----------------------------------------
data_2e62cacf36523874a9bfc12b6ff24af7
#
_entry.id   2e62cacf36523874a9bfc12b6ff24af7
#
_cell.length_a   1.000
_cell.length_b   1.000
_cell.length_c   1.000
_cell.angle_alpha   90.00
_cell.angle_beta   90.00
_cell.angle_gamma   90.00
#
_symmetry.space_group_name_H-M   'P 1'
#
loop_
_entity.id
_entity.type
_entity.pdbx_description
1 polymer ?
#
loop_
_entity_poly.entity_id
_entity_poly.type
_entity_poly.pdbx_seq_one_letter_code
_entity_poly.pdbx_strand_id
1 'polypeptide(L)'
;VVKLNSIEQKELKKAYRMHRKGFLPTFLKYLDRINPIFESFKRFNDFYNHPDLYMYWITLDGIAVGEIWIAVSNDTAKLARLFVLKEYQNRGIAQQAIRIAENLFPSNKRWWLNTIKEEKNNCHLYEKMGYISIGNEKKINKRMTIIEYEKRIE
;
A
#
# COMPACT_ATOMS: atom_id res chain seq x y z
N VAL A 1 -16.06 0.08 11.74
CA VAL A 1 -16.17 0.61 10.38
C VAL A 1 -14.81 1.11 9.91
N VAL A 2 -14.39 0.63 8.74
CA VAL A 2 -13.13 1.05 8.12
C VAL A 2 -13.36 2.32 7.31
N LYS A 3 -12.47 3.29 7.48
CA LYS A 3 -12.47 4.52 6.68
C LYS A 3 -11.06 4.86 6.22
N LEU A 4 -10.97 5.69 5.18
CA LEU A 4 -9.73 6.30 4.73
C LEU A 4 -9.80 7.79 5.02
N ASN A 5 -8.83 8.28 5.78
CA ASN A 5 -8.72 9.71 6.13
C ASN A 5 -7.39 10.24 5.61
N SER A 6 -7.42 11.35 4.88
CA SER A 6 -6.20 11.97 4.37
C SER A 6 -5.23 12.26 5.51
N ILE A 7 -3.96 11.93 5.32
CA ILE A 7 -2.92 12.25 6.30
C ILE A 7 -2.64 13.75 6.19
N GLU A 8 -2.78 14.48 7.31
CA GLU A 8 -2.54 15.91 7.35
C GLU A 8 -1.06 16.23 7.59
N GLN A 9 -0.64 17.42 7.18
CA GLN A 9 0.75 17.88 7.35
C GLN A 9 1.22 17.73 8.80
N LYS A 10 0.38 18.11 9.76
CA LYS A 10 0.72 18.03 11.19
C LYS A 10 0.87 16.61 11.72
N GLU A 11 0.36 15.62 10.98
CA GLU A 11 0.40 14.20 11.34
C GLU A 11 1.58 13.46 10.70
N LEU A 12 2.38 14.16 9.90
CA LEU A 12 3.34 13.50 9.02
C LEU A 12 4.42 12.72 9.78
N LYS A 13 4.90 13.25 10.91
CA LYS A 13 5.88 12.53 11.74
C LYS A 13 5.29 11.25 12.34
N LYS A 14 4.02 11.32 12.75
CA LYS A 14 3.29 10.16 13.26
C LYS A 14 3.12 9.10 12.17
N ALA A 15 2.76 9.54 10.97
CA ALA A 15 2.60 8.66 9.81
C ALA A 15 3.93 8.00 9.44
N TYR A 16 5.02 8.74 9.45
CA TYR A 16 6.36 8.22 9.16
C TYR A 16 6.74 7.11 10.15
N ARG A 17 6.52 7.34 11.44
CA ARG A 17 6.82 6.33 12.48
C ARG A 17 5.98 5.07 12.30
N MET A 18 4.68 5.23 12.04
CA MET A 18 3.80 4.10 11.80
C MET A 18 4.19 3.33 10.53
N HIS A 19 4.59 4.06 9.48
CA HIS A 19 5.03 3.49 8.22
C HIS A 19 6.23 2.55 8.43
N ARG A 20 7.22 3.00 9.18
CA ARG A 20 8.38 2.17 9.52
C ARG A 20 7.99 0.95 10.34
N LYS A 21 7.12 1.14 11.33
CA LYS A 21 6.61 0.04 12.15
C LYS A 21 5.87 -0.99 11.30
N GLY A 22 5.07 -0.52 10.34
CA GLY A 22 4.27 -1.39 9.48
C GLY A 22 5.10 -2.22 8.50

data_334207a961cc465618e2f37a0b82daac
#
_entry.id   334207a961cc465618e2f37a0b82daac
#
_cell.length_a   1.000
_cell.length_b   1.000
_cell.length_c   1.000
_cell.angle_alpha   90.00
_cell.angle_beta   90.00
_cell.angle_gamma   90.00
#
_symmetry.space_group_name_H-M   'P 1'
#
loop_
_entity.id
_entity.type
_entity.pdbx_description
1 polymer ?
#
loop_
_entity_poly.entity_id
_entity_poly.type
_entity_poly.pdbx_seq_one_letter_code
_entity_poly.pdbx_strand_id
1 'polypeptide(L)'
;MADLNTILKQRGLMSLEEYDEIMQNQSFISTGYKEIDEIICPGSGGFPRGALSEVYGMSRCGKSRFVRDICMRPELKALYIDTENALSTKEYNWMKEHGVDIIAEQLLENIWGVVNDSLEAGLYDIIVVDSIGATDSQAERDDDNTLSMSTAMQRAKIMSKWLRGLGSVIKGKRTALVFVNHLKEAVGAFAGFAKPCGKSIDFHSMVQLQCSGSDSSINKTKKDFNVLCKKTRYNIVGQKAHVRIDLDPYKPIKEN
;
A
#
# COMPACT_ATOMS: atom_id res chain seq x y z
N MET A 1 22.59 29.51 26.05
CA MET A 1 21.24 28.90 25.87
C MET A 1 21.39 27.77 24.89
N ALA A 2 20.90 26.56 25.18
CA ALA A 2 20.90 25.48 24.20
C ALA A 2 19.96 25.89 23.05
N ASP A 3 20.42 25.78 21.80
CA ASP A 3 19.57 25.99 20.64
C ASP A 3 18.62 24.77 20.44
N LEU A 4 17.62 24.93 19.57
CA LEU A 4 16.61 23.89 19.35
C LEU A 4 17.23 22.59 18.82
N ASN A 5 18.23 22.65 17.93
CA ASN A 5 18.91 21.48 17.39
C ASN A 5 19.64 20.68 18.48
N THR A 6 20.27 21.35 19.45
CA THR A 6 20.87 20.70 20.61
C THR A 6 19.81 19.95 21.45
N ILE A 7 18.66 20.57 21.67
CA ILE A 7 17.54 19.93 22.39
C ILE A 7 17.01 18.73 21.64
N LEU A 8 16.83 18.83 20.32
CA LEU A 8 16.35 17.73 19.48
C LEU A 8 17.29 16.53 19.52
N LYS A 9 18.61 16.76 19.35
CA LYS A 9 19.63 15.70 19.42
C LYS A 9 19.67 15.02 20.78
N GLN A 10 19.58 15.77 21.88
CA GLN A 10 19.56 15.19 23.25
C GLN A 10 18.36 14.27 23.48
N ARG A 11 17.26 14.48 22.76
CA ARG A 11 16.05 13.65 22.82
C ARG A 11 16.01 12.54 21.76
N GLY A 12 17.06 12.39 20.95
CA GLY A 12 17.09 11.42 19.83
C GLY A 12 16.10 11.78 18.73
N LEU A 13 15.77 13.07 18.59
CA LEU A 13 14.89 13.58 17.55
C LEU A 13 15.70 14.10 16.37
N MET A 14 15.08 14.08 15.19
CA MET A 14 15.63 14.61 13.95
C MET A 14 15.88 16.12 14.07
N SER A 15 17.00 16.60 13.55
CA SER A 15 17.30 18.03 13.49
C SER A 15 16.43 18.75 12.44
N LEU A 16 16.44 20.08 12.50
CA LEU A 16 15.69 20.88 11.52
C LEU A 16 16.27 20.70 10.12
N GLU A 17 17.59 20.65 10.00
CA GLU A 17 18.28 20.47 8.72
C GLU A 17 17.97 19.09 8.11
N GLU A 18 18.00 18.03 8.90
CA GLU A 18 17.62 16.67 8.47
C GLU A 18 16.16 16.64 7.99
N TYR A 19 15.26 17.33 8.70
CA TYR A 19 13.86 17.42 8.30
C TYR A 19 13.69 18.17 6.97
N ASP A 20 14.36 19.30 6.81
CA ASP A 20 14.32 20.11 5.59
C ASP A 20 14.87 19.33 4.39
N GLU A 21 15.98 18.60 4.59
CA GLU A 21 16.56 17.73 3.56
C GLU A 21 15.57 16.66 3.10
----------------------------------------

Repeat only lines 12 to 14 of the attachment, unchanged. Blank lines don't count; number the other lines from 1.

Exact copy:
_symmetry.space_group_name_H-M   'P 1'
#
loop_